Bearing Fruit in Kyiv
September 1, 2007 - Weaving through booths and tables of cooking gadgets, lingerie, electric fans and backpacks at the Kyiv, Ukraine, marketplace, shoppers can eventually find their way to the fruit stand of Fyodor Trikolich.
by Amanda Knoke
His booth is worth the hunt.
“You have a good weight,” shoppers say. And they come back because they know his scale is accurate and he will not cheat them. Fyodor has told them that he is a believer in Jesus Christ and cannot lie. And if they will listen, he goes on to explain how the treasure he has found in Christ far surpasses any treasure on earth.
But Fyodor has not always been an honest, Christ-embracing fruit seller.
As a boy growing up in a Moldovan village near the Ukraine border, he went to Sunday school, and every night his father would read from the Bible, telling him and his four siblings about Jesus. But as Fyodor entered his teen years, his friends began to question the way his family lived. “You can’t drink? You can’t smoke? What kind of dull life are you living?” they would taunt. Fyodor was drawn further and further away from the Lord until, he says, “I ended up at the very bottom.”
At 19, he was called into the Soviet military. He remembers a significant event when he and an army friend were on kitchen duty: “The idea popped into my head that it would be nice to get out for awhile, maybe get some sun, relax.” Not considering any consequences, they broke out to freedom and ran toward a swamp. Soon Fyodor found himself being sucked into a quicksand-like substance. “I realized I was drowning, and the more I flailed about, the quicker it took me. I was terrified.” At that moment he remembered the God of his childhood, and he began to pray for his life.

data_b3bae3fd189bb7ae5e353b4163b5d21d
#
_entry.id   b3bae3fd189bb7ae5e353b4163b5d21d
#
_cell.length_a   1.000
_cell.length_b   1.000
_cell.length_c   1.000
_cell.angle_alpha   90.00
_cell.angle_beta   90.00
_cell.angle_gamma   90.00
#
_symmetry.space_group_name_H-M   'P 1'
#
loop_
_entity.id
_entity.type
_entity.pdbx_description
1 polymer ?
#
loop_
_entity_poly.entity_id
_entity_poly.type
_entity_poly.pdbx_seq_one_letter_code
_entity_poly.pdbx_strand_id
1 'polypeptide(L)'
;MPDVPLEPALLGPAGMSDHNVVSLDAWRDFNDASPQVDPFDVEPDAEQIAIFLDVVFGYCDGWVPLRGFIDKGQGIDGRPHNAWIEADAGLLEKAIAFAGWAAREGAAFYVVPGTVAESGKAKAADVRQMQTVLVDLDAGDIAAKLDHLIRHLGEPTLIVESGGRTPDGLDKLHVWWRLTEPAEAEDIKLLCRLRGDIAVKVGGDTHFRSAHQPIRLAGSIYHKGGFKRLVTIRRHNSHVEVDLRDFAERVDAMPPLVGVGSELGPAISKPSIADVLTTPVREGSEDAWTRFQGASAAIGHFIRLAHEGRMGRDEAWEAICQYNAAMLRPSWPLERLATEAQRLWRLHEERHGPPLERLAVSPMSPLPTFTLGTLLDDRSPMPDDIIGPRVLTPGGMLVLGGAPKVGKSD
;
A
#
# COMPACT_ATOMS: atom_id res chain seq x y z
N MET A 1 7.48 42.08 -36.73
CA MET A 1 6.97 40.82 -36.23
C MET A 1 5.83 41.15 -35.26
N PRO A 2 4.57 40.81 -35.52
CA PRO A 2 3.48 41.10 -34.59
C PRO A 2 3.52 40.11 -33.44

“My friend reached out to me with a stick to draw me out of the reeds, but the stick snapped in two. Throwing my arms out to the side I stopped my downward movement for a moment and again called out to God. The second stick was stronger, and finally my friend was able to pull me out.”
The incident had filled him with fear, but he quickly forgot how God had answered his prayers—the thought of repenting of his carnal lifestyle never even entered his mind. But all along God was preparing him for his testimony to God’s mercy. “He was always leading me and sheltering me, keeping me from destruction,” Fyodor says.
Following his time in the army, Fyodor was sucked into other trouble. A relative proposed that they form a gang to “take care of” rich people. This led to a stint of robbing, fighting and drinking. His life continued its downward spiral and, by 1993, his theft rose to a racketeering level as he worked to acquire guns, grenades and other weapons to sell. He stayed in this “business” until 1996.
During this time Fyodor had a dream of being handcuffed and led away. “[God] was showing me what lay ahead for me and my friends,” he says. “I also drove away the continual besetting thought: You need to stop. You need to change your life. I was more interested in having a beautiful life; I wanted paradise on earth.”
When Fyodor’s brother, Pyotor, became seriously ill in 2005, Pyotor understood the urgency of repentance and encouraged his brother to repent of his sin as well. Fyodor agreed to go to church but was unmoved. “I couldn’t receive anything. People would urge me to repent, but I felt like blackness was flying in front of me. I couldn’t.”
That summer, however, his aunt invited him to the Franklin Graham Festival at Republic Stadium in Chisinau, Moldova. He agreed to go.
Moldova, July 2005